1) I don't eat properly. It's always lunch that gets missed, and this really affects my blood sugar and mood.
2) I feel like Jeff Goldblum in The Fly with the way I'm always texting, checking email, texting, checking email. I think Apple has kidnapped my brain.
3) My house is cluttered and disorganized.
4) I try to fit too much into one session at work and end up accomplishing very little.
5) Exercise always takes the backseat.
6) I always scramble to find something to wear in the mornings and it makes me feel like a bit of a schlump.
What I desire and crave and would drool over right now is having some kind of a schedule that I can stick to, and that isn't too ambitious. Why do I want this so bad? Why do the other moms I know want this? Why do most people thrive in this sort of condition? Because having just a little bit of control is nice. It makes me feel grounded, and sorted, and like I am taking care of myself.
So here's my list of solutions to get started with in response to the above crazy-makers.
1) Dedicate Sunday to meal planning and food shopping so that I can make a couple soups or stews for the week ahead. I do have a Crock Pot after all.
2) Choose specific times to check email and use phone. This is a hard one, but will help me to relax and focus.
3) De-clutter. Just get it done. Pick one area or one room at a time and move that s**t out!
4) Make a list when I arrive at work of the top 3 things I need to accomplish that day. Check them off as I go.
5) Make time to exercise. Seriously! Even 30 minutes every day.
6) Put my clothes out the night before.

Is this over-ambitious? I just want to find a flow, get into it, and feel as though I have some say in the way I feel day-to-day. Better to be on top of the wave than underneath it with a mouth full of sand.
xo BB
ps - the picture with this post is one I took while on my honeymoon in Big Sur. I want to feel how this photo feels.

Monday, 19 September 2011

Having the New All

Back before I had the little person in my life, I had concocted an idea of what it would be like to have a kid/be a mom. The concoction fit well with all the other things I had going on. You know, I could take the baby to work, still carry on the way I was carrying on, and everything would be dandy and unchanged - except I'd be blissfully happy all the time.
You know how people say to you that your life changes a lot when you have kids, and they say it in this kind of "you have no idea what you're getting yourself into way"? I used to scoff at those people because I was sure nothing could get in my way. Now I am one of those people, because it is so incredibly true: having a kid changes everything. And why? I'm going to say that it's the biggest emotional and spiritual shift I've ever felt: to be responsible for another human life every second of every day, for many years to come. It changed my relationship to everything.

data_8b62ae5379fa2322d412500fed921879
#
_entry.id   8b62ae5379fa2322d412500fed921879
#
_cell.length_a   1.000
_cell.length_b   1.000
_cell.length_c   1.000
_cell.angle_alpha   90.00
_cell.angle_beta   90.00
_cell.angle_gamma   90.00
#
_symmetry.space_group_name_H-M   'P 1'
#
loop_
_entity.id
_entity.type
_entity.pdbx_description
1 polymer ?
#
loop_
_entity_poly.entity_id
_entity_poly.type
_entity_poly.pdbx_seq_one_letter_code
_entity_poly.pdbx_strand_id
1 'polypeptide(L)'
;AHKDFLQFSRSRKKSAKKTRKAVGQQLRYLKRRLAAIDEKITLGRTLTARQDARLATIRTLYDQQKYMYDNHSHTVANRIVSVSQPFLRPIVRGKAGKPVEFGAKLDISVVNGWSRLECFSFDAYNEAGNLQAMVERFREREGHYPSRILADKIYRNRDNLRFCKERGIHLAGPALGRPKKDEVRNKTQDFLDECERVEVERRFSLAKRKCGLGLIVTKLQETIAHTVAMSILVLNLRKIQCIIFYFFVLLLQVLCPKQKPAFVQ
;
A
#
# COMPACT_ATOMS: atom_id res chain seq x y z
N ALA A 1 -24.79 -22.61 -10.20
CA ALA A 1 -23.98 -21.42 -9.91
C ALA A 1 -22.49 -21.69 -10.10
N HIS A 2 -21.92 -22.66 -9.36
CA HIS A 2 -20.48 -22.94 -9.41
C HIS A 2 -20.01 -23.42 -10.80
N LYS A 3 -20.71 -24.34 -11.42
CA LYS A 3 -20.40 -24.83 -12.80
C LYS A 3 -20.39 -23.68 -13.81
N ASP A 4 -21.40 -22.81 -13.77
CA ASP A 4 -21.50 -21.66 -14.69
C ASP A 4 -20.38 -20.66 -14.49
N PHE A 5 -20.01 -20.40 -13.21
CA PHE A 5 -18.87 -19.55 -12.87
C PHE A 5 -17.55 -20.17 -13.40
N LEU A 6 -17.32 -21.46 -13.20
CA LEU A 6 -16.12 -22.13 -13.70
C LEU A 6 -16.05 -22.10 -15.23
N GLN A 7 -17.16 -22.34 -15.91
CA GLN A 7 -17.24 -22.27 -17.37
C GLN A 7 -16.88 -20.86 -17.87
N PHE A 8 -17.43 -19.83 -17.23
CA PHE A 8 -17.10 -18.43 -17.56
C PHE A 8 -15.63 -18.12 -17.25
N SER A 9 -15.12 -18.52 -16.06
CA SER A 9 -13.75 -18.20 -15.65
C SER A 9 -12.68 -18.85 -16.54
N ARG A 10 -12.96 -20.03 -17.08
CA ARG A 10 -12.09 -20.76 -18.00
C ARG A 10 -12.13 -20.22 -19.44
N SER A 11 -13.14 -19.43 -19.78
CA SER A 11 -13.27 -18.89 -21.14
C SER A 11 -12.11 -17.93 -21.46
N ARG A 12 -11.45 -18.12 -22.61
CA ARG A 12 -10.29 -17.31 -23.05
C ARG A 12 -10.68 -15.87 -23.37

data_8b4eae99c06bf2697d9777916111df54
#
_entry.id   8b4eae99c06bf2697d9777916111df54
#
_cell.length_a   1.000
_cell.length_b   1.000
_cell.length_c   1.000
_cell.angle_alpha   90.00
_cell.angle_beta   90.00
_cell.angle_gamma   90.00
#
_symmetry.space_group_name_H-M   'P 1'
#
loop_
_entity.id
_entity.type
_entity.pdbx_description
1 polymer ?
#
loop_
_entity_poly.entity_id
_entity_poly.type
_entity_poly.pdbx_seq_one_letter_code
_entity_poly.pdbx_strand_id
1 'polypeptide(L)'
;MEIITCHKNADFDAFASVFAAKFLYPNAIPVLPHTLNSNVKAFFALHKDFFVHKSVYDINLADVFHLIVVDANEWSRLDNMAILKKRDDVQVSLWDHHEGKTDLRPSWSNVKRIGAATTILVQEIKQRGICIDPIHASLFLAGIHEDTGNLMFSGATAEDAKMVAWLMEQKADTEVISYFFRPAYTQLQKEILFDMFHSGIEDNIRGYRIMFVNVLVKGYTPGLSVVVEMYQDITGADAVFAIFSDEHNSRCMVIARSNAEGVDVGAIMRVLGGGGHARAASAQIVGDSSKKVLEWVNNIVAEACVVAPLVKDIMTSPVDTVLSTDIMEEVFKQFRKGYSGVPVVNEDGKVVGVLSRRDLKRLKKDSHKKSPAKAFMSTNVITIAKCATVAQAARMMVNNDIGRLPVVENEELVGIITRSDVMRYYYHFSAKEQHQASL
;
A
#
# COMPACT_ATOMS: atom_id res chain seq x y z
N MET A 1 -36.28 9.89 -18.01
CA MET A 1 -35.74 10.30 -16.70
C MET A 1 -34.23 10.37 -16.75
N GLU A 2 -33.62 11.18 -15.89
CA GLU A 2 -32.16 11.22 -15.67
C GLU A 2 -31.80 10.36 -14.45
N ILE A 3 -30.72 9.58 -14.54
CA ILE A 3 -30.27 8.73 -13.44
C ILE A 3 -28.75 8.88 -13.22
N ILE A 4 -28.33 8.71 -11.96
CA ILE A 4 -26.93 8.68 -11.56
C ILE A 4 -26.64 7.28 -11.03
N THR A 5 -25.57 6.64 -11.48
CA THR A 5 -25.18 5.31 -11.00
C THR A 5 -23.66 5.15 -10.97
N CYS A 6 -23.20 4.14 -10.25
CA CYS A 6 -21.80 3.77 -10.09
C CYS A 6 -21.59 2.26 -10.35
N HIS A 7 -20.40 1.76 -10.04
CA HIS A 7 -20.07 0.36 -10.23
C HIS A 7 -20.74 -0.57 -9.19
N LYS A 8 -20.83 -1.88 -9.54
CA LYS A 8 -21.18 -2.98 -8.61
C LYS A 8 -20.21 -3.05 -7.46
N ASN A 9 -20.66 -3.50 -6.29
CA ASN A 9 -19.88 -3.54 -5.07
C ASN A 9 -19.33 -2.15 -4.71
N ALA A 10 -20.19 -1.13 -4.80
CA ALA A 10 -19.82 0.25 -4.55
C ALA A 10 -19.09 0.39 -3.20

For months I have felt very split, very conflicted, very unsure of how to do it all. The all being: take care of Cedar, take care of myself, run my business, feed my marriage, make soup, eat soup, pay bills, run errands, and also have a creative outlet. It is my way to think that I can do everything, and essentially, have it all.
But really, what is this all I am attempting to achieve? Where did it come from, and why am I so hard-pressed to live up to its expectation of me?
I made it, folks. I made that all. I made it so long ago that I didn't even realize it was following me around, tapping me on the shoulder, and not cutting me any slack. I've finally spun my heels around and am taking a look at this annoying creature who expects me to be this Superwoman.
I created an identity I could never humanly be. What a ripoff.

Everything I need to learn from life is coming straight from Cedar these days, and he doesn't need me to be a Superwoman. He just needs me to be his mom.
He is the most wise and patient teacher I have ever had, and best of all, he has no idea of his impact. Sure, he screams and whines and does all that baby stuff, but it pales in comparison to his zest for life (he goes down the slide head-first, I kid you not), his unabashed jolliness, and his fascination with the simplest things.
Where is it I feel I have to go, who is it I think I have to be, when the very most important thing of all is looking through the kitchen cabinets with Cedar? It's humbling, especially when the thrillseeker in me wants to get out in the world and scratch something together. It's humbling to realize that the only place I really need to be is on my kitchen floor, strumming a ukelele with dried avocado on my jeans.
The more I acquire, the more I want to shed. All these things amount to nothing when faced with my true self in the eyes of a baby. I mean that, and not in a granola way. This is some powerful stuff. This is what it's all about.
It's messy, it's wonderful, it's maddening, it's mind-numbing and hilarious. It's frustrating and rewarding, and sour and sweet. I wouldn't trade it for anything else. And well, I couldn't even if I wanted to :)